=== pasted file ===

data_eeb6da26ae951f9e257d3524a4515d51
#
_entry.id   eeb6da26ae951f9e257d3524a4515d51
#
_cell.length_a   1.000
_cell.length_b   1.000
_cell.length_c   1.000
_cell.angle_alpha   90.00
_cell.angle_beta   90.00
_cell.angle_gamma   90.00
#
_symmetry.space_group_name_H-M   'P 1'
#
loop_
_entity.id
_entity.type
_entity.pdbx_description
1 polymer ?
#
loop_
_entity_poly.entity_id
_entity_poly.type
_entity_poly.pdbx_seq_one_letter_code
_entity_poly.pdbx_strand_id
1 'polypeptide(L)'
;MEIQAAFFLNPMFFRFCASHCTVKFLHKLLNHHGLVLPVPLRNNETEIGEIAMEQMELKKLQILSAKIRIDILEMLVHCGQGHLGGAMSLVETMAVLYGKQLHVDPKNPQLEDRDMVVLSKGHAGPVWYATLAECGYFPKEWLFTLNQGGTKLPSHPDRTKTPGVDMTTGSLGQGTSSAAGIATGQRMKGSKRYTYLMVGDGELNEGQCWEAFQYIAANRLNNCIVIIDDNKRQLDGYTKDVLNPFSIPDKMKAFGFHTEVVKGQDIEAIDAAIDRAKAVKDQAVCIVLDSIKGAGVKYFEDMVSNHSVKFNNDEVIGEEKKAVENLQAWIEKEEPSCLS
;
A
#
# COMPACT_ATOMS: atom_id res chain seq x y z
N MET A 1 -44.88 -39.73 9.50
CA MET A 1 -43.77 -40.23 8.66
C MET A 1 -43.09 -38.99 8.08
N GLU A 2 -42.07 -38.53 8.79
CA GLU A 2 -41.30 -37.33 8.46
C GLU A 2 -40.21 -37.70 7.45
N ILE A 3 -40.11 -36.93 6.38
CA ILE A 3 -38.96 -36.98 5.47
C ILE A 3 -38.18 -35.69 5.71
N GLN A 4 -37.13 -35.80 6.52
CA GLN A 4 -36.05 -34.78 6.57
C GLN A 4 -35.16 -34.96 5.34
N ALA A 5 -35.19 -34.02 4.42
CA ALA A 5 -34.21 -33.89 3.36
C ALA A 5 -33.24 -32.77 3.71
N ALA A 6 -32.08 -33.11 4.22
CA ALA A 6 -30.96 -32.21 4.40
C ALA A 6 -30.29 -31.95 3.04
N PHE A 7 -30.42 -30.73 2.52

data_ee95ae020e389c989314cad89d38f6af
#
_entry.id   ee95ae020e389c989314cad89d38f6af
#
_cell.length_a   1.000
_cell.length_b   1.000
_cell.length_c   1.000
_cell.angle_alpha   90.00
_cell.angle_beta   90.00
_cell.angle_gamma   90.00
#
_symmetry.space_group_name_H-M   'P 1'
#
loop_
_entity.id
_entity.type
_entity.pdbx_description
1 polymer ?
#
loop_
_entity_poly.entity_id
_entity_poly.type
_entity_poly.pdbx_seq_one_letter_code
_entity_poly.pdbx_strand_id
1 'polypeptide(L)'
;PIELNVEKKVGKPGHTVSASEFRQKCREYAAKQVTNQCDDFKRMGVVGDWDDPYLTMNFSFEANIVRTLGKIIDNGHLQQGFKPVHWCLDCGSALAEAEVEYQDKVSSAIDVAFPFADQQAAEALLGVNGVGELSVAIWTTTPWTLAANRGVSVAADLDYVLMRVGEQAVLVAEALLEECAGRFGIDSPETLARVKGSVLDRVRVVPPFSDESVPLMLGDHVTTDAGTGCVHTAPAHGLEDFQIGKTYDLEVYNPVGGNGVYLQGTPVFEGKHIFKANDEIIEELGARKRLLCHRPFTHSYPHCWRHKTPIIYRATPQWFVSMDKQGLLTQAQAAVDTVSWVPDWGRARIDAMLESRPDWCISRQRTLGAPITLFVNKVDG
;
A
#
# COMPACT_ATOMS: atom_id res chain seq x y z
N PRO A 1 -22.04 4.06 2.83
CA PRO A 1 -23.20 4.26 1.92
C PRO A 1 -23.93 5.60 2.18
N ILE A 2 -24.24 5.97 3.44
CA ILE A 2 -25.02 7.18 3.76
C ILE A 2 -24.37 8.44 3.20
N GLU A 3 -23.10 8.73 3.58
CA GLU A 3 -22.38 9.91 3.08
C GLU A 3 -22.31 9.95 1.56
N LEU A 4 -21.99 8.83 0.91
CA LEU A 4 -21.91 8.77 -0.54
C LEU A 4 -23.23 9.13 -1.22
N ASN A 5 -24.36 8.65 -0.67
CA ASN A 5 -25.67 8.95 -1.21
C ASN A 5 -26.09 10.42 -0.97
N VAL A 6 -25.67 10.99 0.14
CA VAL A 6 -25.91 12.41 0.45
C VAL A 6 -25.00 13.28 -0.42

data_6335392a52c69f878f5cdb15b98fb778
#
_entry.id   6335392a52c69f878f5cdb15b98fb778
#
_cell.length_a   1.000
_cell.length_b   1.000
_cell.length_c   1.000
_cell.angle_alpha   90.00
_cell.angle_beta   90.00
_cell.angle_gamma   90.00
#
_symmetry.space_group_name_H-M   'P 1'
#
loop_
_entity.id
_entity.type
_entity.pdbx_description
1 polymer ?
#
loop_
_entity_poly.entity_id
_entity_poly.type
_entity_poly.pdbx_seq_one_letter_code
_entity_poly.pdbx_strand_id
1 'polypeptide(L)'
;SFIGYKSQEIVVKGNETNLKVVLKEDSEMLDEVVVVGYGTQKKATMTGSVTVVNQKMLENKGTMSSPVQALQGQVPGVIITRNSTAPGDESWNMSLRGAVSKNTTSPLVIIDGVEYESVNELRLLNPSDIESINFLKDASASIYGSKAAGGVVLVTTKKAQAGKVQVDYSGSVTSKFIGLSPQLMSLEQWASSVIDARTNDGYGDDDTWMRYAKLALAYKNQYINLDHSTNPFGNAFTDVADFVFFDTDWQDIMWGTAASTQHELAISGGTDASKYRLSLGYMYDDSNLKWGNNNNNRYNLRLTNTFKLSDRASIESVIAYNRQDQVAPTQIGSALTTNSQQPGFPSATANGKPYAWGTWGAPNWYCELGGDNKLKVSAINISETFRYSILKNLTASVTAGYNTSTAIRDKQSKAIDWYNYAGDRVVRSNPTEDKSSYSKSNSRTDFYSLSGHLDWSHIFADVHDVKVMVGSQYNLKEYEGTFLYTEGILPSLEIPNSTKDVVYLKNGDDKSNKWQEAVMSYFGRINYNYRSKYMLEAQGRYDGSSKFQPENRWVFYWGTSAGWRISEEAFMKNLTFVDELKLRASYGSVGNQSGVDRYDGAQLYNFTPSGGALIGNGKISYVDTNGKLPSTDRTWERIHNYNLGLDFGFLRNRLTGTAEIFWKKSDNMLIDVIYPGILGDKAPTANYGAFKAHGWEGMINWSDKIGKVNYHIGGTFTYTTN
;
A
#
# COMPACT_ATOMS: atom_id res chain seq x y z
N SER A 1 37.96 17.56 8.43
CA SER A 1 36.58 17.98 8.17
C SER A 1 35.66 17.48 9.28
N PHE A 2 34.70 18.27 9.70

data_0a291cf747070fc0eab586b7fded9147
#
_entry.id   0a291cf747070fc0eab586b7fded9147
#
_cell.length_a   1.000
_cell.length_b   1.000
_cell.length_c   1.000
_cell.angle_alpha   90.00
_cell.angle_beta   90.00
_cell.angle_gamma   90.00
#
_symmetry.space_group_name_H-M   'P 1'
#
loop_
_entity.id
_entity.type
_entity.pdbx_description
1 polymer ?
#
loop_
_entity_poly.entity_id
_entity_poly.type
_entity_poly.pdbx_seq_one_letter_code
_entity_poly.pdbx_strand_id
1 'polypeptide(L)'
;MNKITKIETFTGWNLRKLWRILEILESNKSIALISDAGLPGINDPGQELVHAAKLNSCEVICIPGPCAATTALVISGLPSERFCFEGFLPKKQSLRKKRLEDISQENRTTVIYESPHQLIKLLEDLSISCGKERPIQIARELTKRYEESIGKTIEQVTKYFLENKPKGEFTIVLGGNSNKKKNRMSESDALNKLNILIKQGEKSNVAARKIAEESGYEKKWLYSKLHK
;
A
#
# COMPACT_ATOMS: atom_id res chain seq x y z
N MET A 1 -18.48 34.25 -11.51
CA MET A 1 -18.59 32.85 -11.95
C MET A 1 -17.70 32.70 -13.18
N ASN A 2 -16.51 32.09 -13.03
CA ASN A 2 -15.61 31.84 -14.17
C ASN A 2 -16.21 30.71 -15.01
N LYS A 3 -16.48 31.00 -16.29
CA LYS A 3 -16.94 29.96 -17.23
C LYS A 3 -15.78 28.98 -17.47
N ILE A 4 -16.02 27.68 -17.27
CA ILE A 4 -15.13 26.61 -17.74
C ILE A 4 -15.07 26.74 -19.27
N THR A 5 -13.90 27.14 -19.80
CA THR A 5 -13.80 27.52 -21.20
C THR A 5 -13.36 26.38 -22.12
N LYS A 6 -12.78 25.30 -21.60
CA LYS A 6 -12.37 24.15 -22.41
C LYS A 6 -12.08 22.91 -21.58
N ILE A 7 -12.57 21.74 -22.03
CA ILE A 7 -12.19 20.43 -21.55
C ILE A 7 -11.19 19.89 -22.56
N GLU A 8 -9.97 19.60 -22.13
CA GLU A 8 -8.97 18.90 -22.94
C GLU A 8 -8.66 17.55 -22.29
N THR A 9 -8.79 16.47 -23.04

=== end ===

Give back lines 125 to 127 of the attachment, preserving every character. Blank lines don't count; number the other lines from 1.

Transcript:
A
#
# COMPACT_ATOMS: atom_id res chain seq x y z